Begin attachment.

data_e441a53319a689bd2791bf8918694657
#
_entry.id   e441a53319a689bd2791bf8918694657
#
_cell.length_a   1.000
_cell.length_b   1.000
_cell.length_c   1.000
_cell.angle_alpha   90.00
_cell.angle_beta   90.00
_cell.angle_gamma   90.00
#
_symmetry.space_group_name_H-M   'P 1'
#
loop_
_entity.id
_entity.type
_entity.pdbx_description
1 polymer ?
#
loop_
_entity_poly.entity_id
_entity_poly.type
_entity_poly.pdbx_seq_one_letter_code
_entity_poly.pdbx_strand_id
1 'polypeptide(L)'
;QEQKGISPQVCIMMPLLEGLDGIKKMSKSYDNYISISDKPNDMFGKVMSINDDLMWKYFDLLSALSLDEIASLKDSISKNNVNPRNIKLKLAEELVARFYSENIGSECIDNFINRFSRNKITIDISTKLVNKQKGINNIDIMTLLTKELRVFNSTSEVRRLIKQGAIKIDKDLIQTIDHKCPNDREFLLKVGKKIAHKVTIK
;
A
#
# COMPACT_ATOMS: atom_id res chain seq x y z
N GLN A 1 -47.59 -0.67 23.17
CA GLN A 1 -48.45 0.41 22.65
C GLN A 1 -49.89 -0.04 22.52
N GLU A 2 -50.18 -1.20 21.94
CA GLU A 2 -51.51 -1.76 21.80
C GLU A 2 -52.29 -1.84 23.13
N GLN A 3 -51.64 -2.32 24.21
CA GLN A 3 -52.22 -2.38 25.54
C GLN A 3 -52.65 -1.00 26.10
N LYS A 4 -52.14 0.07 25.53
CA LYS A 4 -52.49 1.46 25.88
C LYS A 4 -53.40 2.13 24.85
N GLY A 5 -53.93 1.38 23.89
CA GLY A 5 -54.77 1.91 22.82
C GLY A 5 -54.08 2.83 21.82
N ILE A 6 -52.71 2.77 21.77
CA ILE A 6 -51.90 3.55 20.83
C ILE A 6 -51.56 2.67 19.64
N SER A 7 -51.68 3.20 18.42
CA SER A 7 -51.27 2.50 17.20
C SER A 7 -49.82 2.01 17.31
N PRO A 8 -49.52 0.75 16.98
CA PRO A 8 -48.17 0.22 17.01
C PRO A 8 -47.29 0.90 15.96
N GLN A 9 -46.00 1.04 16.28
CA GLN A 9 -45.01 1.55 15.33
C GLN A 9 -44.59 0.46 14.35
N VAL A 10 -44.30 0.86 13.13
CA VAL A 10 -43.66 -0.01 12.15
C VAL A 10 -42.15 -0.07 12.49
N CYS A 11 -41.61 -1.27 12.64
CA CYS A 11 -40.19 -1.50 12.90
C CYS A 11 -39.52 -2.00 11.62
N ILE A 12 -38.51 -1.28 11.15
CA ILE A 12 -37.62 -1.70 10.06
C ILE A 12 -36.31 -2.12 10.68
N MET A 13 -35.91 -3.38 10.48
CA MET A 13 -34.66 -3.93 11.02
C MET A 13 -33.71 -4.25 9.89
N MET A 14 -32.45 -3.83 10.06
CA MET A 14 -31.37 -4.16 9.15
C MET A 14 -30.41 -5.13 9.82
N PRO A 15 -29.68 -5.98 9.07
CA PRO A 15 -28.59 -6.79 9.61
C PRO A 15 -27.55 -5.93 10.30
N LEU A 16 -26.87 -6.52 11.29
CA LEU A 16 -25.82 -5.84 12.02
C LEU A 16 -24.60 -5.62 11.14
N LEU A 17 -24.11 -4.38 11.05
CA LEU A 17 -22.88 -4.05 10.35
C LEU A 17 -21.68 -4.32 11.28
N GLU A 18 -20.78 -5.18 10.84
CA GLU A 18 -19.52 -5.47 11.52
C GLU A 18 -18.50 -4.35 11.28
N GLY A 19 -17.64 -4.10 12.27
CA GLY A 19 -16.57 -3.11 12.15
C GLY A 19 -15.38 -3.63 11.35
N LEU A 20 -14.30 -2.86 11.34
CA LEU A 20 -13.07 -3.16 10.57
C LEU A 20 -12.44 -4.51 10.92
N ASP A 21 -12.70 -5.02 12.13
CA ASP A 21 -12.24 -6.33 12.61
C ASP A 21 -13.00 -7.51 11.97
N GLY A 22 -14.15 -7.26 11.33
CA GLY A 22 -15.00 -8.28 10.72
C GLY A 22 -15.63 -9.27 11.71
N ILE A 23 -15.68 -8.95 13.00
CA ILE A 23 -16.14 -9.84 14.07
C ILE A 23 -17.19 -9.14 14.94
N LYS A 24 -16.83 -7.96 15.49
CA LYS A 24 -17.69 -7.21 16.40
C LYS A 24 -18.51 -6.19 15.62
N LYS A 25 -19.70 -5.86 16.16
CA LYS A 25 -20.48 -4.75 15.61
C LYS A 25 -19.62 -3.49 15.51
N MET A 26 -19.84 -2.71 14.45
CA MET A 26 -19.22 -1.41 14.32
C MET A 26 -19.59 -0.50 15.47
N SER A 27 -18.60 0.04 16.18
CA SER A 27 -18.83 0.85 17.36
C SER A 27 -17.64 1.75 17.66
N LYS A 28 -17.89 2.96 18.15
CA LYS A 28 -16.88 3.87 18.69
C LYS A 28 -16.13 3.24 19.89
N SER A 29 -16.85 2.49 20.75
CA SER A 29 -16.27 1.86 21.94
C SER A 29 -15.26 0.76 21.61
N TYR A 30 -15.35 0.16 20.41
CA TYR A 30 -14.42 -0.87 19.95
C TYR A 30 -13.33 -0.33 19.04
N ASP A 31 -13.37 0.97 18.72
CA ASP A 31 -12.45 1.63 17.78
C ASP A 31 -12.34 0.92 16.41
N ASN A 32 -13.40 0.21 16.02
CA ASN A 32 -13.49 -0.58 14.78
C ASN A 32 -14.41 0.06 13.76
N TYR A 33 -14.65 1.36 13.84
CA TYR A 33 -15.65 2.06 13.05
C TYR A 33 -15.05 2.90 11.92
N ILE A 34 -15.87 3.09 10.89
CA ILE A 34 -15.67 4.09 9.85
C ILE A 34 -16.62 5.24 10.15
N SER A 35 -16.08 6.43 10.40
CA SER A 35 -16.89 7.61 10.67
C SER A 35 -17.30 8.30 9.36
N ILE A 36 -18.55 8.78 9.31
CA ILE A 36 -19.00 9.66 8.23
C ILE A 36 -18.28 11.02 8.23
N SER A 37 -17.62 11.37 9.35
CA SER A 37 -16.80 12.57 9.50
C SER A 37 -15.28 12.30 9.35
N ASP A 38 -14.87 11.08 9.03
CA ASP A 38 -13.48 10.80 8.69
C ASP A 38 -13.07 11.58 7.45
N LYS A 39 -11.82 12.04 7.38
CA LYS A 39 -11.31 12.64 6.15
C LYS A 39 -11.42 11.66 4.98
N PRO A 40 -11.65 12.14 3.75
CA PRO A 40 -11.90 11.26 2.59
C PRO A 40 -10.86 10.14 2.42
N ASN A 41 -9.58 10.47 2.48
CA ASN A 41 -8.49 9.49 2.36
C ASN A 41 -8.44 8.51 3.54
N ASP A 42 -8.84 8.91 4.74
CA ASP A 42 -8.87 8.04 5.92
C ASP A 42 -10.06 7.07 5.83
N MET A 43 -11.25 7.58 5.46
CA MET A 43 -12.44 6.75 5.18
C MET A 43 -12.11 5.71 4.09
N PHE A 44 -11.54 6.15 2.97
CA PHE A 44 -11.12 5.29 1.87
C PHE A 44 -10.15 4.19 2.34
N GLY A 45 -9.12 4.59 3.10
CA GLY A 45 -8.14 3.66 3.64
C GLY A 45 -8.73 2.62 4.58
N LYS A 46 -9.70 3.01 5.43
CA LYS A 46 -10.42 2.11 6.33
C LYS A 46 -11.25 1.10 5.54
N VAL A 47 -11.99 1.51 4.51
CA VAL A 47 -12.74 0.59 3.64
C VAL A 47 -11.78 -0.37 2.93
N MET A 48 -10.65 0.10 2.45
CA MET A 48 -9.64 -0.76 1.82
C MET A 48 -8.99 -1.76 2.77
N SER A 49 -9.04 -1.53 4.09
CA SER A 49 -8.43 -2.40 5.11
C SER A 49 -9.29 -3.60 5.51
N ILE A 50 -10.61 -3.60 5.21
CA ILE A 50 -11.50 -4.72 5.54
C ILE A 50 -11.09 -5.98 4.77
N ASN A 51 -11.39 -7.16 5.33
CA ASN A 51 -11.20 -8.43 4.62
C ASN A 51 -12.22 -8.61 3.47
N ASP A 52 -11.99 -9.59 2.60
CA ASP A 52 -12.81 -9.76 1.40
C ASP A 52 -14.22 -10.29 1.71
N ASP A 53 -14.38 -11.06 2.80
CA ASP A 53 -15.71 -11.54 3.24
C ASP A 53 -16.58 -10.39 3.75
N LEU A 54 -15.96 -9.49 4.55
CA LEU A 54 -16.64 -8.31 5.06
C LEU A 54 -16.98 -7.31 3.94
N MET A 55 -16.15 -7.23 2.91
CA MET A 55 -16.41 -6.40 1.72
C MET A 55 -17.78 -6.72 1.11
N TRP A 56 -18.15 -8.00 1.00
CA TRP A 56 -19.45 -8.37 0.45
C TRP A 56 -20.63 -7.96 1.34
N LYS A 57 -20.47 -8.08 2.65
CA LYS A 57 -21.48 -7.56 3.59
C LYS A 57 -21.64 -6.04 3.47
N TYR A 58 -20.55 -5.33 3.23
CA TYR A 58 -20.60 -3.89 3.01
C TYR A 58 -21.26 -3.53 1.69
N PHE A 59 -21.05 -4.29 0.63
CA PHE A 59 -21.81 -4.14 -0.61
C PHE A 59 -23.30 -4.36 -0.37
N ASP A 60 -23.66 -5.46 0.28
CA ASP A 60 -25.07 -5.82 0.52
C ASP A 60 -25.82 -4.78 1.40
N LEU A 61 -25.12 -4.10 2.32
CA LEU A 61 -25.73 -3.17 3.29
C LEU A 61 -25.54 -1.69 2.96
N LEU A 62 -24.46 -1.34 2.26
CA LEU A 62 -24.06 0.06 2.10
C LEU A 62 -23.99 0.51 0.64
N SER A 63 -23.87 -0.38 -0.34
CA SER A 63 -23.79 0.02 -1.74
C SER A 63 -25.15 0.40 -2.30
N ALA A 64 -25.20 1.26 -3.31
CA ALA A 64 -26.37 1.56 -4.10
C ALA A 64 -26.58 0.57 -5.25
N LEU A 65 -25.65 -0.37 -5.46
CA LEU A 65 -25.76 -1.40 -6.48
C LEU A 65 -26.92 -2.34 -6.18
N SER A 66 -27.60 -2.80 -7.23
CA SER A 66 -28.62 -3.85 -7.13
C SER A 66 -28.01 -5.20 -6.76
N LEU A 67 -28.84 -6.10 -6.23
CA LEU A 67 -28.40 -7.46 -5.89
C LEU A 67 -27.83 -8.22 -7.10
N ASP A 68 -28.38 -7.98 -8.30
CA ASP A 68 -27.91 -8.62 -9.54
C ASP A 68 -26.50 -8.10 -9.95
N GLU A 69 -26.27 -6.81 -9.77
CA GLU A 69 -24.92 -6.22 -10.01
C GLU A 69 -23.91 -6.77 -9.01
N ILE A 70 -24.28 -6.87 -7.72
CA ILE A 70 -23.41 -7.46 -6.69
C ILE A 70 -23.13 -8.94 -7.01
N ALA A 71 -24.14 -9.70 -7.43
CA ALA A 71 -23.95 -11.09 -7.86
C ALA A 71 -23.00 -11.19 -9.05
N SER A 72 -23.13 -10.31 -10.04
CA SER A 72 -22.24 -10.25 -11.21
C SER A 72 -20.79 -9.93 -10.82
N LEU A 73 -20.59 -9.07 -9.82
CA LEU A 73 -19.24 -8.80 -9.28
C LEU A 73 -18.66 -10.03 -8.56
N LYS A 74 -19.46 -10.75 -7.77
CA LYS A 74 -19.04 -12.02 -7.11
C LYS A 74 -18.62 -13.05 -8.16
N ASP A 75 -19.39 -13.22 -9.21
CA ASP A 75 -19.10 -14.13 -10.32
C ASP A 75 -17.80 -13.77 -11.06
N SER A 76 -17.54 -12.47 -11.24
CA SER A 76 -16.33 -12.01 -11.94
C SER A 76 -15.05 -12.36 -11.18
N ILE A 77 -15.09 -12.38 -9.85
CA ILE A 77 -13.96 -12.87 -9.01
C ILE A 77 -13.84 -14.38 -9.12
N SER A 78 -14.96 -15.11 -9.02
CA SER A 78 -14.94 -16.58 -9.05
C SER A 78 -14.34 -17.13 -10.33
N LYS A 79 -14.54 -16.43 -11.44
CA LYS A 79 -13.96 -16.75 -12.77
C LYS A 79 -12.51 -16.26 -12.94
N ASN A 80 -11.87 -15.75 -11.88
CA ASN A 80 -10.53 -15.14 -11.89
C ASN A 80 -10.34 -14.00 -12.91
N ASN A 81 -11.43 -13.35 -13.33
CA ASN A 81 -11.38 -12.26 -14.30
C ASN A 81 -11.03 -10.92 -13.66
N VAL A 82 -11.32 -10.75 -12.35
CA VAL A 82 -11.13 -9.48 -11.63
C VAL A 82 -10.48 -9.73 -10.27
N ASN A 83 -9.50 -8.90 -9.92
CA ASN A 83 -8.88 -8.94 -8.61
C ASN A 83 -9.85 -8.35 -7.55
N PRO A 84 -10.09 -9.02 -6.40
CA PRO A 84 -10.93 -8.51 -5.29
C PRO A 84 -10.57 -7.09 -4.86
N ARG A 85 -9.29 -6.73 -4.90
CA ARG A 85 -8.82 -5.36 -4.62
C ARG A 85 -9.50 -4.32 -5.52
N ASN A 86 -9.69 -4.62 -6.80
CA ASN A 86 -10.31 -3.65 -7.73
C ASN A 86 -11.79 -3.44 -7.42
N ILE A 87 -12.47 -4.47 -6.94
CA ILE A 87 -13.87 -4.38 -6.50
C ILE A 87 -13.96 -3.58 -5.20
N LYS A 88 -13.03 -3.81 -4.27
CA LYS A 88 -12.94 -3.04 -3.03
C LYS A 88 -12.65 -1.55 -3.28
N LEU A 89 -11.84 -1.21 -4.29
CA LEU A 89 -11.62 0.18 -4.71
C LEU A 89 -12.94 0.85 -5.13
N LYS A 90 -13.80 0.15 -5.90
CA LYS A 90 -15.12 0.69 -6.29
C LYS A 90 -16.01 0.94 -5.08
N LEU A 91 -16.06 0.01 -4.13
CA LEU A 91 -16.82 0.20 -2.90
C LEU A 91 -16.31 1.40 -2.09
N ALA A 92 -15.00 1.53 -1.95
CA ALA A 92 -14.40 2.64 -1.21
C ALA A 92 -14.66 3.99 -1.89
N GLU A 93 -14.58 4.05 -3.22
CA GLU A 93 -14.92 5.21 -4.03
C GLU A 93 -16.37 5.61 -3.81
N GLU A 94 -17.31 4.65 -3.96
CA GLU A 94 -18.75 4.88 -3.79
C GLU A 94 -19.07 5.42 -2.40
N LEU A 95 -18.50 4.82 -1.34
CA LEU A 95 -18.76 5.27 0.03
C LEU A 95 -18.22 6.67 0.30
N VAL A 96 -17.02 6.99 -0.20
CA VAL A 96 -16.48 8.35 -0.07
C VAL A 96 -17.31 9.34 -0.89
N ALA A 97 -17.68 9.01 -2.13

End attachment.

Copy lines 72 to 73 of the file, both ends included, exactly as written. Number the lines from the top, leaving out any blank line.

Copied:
C MET A 14 -30.41 -5.13 9.82
N PRO A 15 -29.68 -5.98 9.07